Tuesday, February 21, 2017

CYBILS FINALIST: Goblin's Puzzle: Being the Adventures of a Boy with No Name and Two Girls Called Alice by Andrew S. Chilton


ABOUT THE BOOK

Brimming with dragons, goblins, and logic puzzles, this middle-grade fantasy adventure is perfect for readers who enjoyed The Princess Bride or Rump.

THE BOY is a nameless slave on a mission to uncover his true destiny.
THE GOBLIN holds all the answers, but he’s too tricky to be trusted.
PLAIN ALICE is a bookish peasant girl carried off by a confused dragon.
And PRINCESS ALICE is the lucky girl who wasn’t kidnapped.

All four are tangled up in a sinister plot to take over the kingdom, and together they must face kind monsters, a cruel magician, and dozens of deathly boring palace bureaucrats. They’re a ragtag bunch, but with strength, courage, and plenty of deductive reasoning, they just might outwit the villains and crack the goblin’s puzzle.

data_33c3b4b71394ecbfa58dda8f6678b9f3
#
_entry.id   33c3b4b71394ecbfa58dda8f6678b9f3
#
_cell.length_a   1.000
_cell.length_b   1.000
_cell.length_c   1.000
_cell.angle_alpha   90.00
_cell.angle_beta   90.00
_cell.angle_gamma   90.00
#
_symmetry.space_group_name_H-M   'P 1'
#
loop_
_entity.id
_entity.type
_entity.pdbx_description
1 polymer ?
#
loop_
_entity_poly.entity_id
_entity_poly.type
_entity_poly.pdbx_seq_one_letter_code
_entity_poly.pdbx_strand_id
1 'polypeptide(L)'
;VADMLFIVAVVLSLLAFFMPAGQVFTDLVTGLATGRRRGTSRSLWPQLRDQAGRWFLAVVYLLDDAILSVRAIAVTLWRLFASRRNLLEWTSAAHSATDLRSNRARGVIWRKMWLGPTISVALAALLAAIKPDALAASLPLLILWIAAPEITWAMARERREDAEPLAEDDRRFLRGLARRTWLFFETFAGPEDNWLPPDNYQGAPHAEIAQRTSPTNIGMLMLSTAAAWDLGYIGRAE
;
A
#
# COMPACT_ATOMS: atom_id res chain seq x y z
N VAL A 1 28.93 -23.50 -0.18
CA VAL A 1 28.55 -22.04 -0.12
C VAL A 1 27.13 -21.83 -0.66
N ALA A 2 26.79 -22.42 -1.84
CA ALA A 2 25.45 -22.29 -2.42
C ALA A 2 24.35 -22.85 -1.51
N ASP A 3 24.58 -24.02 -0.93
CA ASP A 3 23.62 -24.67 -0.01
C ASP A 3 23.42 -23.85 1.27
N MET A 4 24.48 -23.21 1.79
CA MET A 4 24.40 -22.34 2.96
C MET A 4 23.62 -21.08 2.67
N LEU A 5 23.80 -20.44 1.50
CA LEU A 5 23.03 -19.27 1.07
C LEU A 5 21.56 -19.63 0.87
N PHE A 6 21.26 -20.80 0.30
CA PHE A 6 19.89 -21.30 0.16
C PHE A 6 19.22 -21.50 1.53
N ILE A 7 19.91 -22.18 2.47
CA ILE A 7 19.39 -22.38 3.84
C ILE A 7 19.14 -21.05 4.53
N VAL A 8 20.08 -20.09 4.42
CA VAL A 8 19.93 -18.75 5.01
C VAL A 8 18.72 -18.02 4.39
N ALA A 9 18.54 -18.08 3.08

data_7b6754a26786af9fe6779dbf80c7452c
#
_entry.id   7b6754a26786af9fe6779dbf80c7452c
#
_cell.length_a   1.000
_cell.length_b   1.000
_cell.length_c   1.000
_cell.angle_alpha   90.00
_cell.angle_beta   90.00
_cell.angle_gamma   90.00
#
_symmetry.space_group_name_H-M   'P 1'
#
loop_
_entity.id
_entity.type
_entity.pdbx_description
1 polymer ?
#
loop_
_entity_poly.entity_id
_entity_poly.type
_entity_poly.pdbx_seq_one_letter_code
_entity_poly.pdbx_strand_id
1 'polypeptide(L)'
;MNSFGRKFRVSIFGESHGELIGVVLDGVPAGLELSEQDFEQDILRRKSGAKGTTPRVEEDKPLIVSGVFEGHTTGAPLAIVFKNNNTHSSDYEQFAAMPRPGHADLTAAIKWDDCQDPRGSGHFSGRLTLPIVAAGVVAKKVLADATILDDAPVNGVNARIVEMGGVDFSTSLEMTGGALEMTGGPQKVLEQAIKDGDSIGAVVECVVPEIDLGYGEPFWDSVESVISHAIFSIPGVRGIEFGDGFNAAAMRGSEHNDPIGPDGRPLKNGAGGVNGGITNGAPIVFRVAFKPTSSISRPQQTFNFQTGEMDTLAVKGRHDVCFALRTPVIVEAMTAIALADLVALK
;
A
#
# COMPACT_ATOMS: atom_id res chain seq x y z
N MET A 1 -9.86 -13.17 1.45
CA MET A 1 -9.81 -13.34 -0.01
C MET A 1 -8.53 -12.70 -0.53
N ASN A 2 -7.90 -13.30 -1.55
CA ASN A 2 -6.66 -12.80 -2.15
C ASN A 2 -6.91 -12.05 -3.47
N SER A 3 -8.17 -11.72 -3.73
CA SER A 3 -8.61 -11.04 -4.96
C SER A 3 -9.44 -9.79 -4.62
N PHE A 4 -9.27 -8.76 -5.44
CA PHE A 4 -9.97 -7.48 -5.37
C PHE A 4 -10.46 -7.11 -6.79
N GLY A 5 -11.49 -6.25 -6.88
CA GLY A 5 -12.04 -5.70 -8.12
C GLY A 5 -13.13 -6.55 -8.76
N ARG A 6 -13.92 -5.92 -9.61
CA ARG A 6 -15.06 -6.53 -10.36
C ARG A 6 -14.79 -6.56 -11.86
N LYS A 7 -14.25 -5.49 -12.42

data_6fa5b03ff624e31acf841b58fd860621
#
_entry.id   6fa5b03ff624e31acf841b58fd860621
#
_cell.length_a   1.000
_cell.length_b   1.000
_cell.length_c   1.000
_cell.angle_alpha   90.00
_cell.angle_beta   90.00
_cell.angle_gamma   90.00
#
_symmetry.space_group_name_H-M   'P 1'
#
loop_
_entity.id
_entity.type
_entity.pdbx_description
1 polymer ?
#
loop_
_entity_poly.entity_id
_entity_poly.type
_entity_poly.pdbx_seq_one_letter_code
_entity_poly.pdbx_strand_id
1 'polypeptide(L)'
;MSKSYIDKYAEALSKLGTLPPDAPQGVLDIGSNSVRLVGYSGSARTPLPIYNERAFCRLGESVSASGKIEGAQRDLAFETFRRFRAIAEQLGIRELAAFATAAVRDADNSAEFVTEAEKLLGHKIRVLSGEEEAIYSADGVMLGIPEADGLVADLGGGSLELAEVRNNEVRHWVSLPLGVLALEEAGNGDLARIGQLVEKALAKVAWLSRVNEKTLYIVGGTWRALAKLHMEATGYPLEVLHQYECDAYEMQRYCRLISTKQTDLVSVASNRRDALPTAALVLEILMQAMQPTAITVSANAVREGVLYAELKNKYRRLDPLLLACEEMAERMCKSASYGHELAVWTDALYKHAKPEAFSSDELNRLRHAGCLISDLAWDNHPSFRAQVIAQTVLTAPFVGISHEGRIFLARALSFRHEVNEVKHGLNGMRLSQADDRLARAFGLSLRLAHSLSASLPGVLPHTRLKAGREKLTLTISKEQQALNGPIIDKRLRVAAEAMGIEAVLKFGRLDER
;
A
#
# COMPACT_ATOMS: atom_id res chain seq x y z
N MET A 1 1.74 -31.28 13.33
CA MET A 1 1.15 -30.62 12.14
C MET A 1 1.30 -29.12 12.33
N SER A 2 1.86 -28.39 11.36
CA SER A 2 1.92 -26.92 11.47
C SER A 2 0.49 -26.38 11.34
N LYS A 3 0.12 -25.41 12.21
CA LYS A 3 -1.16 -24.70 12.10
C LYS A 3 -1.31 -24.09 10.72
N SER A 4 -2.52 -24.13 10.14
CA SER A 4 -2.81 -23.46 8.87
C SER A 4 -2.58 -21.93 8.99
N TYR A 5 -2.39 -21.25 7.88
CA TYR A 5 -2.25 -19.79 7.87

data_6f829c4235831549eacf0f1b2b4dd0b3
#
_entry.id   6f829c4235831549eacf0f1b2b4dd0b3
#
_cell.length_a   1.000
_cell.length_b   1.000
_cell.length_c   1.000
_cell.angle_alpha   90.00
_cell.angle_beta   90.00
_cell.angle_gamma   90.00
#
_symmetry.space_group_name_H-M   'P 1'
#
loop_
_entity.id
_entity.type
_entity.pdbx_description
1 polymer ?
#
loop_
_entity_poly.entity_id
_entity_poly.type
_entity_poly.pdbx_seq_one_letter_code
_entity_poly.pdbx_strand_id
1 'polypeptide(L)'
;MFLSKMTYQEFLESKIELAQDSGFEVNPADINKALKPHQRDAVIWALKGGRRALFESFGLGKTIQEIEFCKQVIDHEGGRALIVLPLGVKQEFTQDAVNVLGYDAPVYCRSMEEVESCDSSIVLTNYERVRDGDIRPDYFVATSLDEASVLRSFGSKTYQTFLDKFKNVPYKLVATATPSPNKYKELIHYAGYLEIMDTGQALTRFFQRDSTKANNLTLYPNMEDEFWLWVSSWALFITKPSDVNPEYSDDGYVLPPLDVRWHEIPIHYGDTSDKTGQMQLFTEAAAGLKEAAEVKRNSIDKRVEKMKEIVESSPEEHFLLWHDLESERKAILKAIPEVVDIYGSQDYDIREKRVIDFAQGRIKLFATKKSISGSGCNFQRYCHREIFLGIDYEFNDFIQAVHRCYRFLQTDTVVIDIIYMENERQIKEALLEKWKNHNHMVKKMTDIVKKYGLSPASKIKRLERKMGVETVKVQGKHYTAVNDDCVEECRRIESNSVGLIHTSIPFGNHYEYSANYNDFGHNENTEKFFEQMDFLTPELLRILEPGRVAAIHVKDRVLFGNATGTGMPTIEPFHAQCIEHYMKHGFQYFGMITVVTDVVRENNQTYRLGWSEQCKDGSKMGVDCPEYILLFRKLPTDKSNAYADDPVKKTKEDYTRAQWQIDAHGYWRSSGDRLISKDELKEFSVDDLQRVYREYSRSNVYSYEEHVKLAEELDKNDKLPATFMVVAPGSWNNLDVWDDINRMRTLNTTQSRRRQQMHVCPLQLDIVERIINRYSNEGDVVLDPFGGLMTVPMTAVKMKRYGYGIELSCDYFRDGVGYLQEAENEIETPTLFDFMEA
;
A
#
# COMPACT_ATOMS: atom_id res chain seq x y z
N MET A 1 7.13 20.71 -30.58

REVIEW

I wasn't a real fan of this book at first.  The story just didn't appeal to me much.  But as I got further into the story, especially the part where the boy meets the goblin, I become more interested.  And as the characters and their various problems started coming together I became curious as to how things would work out.  I found the boy an especially interesting character with his solid belief in the stories he'd heard his whole life and his supposed acceptance of fate.  I was intrigued watching the boy change in his beliefs and desires as he started making choices for himself, as he learned what freedom felt like.  And the two Alices were such an interesting contrast to each other.  After reading what the king thought of his daughter (Princess Alice), I kind of had an idea of what she would be like, and she was to some degree (as she had been taught to be), but she surprised me to.  And Plain Alice (soon to become Just Alice) was as amusing as she was bossy.  As for the goblin and his 'puzzle', he was the enigma throughout the whole book.  It was hard to guess just what the goblin's motives were, and even at the end it wasn't altogether clear, although I have my own inferences about what happens.  I can safely say that this is quite an unusual book, especially the logic puzzles part of it. 

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